The Honda CB250R received some mild upgrades for 2022 in an effort to improve the rider’s comfort.

  • The CB250R now features improved Showa USD front forks.

  • The quarter-liter neo-retro motorcycle continues to run on the same 250cc single-cylinder engine.

Currently, the 2021 Honda CB250R is on sale in Malaysia for RM22,999; however, the upgraded model are now available in Europe and Japan.

According to the Japanese motorcycle company, the CB250R now gets a 41mm Showa SFF-BP (Separate Function Front Fork – Big Piston) similar to the one found on the 2022 CB500F, CB500R, and CB500X.

The new Showa SFF-BP improves handling and reaction thanks to a separate function (hence, the name) with the pressure damper in one leg and the spring mechanism in the other.

Other mild upgrades include a revised gear indicator display.

Nonetheless, the Honda CB250R continues to run on the same 250cc single-cylinder engine capable of producing 27.2hp @ 9,000rpm and 23.2Nm @ 8,000rpm.

Honda has decided to abandon Öhlins suspension and Brembo brakes set up for the upcoming 2022 season.

Instead, the big technical change will see HRC to put their faith on Showa’s suspension and Nissin brakes.

HRC did a test with Iker Lecuona and Xavi Vierge for in Jerez for comparison and after the assesment, the team decided to equipped the CBR1000RR-R with an entirely “Made in Japan” components.

The team previously relied on Öhlins and Brembo until last year but due to the disappointing result, HRC decided it’s best to apply some major changes ahead of next season.

More importantly, Showa boast an important experience in the WorldSBK with Kawasaki while Nissin already equipping the BMW Motorrad machine.

We ride the adventure segment’s newest darling, the Honda CRF1000L Africa Twin, and loved it!


After our extensive launch report, you’d think you already know everything you need to about the new and massively upgraded 2016 Kawasaki Ninja ZX-10R. However, Kawasaki doesn’t think so, explaining its newly released video below that details the brand’s flagship superbike in all its glory.

To cut things short, what Kawasaki have done was essentially taking the vast input from its World Superbike Championship (WSBK) team’s riders and engineers in the superbike’s development, resulting in the creation of one of its most potent machines ever.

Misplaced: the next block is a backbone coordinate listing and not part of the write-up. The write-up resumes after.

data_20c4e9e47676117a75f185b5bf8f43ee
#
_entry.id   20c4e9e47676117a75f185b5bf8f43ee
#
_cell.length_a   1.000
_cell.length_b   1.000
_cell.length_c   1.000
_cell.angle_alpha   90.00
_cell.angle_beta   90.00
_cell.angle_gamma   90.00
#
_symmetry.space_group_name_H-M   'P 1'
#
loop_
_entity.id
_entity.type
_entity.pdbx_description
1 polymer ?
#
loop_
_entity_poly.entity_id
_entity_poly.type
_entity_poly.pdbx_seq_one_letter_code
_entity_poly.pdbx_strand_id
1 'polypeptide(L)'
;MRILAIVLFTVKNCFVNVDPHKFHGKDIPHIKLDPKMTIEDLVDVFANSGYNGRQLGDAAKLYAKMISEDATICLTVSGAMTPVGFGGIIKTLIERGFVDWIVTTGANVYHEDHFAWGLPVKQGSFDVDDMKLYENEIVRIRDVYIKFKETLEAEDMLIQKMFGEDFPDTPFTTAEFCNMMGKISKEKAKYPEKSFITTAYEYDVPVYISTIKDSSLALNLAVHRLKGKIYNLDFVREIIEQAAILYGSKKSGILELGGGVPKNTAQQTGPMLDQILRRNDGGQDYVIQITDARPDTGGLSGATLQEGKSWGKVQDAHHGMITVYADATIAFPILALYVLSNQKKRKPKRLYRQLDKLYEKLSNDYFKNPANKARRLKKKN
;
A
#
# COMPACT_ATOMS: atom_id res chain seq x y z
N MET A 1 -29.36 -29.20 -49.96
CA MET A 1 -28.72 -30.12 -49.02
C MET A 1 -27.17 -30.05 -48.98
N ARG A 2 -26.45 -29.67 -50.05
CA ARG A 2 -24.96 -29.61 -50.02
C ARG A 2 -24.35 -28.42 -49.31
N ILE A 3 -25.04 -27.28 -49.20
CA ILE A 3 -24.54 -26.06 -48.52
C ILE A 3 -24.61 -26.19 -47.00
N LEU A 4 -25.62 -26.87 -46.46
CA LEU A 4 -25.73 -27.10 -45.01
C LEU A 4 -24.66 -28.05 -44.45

You could say that the new ZX-10R has leaped ahead of its predecessors significantly, and you could perhaps measure that in lightyears if needed. But, lets not forget the 2016 Kawasaki Ninja ZX-10R’s core mission, which is to grant the Kawasaki Racing Team (KRT) with a strong machine to defend its WSBK title in the coming years.


The full upgrade package starts with an uprated powerplant that’s caged within a revised chassis that boasts built-in resonance chambers and a longer swingarm. The follow up to that is the redesigned exterior with improved aerodynamic stability as well.


However, one of its most critical new gains lies in its generously upgraded electronics, the icing of said cake though being the Bosch IMU (Inertial Measurement Unit) that ties all the systems together.


Then comes some of the impressive new hardware starting with the production bike debut of the adjustable Showa Balance Free Front Fork system featuring gas-charged tubes. Complementing those further are the adoptions of new radially mounted Brembo monobloc calipers up front that grabs a pair of larger 330mm rotors that is tasked with the bulk of arresting this superbike to a halt.


Check out the video from Kawasaki we posted above and revel in this precision instrument of speed and aerodynamic in all its green glory. Alternatively, you could also read our extensive report here.

Source: Kawasaki via YouTube

First images of the upgraded 2016 Triumph Speed Triple that’s coming sometime next year.



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